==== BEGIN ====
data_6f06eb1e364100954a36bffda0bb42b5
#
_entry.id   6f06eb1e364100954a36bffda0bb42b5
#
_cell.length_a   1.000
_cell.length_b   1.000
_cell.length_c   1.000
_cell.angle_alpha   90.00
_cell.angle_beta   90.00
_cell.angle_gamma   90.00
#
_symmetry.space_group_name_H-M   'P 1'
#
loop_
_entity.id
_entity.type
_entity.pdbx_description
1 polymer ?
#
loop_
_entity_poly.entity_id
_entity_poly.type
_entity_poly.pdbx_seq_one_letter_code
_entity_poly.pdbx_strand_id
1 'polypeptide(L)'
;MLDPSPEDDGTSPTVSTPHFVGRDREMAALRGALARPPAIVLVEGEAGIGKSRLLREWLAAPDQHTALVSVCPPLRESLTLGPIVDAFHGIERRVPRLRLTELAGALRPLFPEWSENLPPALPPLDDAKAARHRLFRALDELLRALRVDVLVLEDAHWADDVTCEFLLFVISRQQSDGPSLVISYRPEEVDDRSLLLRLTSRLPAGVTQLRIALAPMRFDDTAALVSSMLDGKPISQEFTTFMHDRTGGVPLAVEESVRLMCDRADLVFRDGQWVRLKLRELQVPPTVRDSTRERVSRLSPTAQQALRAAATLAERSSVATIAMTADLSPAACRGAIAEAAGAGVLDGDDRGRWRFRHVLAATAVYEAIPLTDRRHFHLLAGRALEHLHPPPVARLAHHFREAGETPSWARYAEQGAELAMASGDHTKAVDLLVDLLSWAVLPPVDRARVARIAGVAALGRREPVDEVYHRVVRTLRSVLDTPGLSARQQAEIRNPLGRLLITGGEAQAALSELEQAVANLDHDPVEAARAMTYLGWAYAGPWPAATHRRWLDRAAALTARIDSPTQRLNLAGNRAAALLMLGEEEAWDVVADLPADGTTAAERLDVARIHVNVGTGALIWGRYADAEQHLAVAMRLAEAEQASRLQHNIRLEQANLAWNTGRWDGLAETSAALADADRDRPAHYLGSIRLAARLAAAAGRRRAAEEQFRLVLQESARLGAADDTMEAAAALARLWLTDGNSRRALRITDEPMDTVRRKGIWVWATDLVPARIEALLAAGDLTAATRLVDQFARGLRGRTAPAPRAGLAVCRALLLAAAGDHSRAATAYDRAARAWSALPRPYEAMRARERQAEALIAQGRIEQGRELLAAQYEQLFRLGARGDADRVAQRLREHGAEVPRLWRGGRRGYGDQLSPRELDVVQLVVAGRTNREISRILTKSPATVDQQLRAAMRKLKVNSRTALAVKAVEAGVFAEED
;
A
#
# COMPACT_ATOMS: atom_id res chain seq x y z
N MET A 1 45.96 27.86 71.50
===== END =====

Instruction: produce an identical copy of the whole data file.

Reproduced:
data_6f06eb1e364100954a36bffda0bb42b5
#
_entry.id   6f06eb1e364100954a36bffda0bb42b5
#
_cell.length_a   1.000
_cell.length_b   1.000
_cell.length_c   1.000
_cell.angle_alpha   90.00
_cell.angle_beta   90.00
_cell.angle_gamma   90.00
#
_symmetry.space_group_name_H-M   'P 1'
#
loop_
_entity.id
_entity.type
_entity.pdbx_description
1 polymer ?
#
loop_
_entity_poly.entity_id
_entity_poly.type
_entity_poly.pdbx_seq_one_letter_code
_entity_poly.pdbx_strand_id
1 'polypeptide(L)'
;MLDPSPEDDGTSPTVSTPHFVGRDREMAALRGALARPPAIVLVEGEAGIGKSRLLREWLAAPDQHTALVSVCPPLRESLTLGPIVDAFHGIERRVPRLRLTELAGALRPLFPEWSENLPPALPPLDDAKAARHRLFRALDELLRALRVDVLVLEDAHWADDVTCEFLLFVISRQQSDGPSLVISYRPEEVDDRSLLLRLTSRLPAGVTQLRIALAPMRFDDTAALVSSMLDGKPISQEFTTFMHDRTGGVPLAVEESVRLMCDRADLVFRDGQWVRLKLRELQVPPTVRDSTRERVSRLSPTAQQALRAAATLAERSSVATIAMTADLSPAACRGAIAEAAGAGVLDGDDRGRWRFRHVLAATAVYEAIPLTDRRHFHLLAGRALEHLHPPPVARLAHHFREAGETPSWARYAEQGAELAMASGDHTKAVDLLVDLLSWAVLPPVDRARVARIAGVAALGRREPVDEVYHRVVRTLRSVLDTPGLSARQQAEIRNPLGRLLITGGEAQAALSELEQAVANLDHDPVEAARAMTYLGWAYAGPWPAATHRRWLDRAAALTARIDSPTQRLNLAGNRAAALLMLGEEEAWDVVADLPADGTTAAERLDVARIHVNVGTGALIWGRYADAEQHLAVAMRLAEAEQASRLQHNIRLEQANLAWNTGRWDGLAETSAALADADRDRPAHYLGSIRLAARLAAAAGRRRAAEEQFRLVLQESARLGAADDTMEAAAALARLWLTDGNSRRALRITDEPMDTVRRKGIWVWATDLVPARIEALLAAGDLTAATRLVDQFARGLRGRTAPAPRAGLAVCRALLLAAAGDHSRAATAYDRAARAWSALPRPYEAMRARERQAEALIAQGRIEQGRELLAAQYEQLFRLGARGDADRVAQRLREHGAEVPRLWRGGRRGYGDQLSPRELDVVQLVVAGRTNREISRILTKSPATVDQQLRAAMRKLKVNSRTALAVKAVEAGVFAEED
;
A
#
# COMPACT_ATOMS: atom_id res chain seq x y z
N MET A 1 45.96 27.86 71.50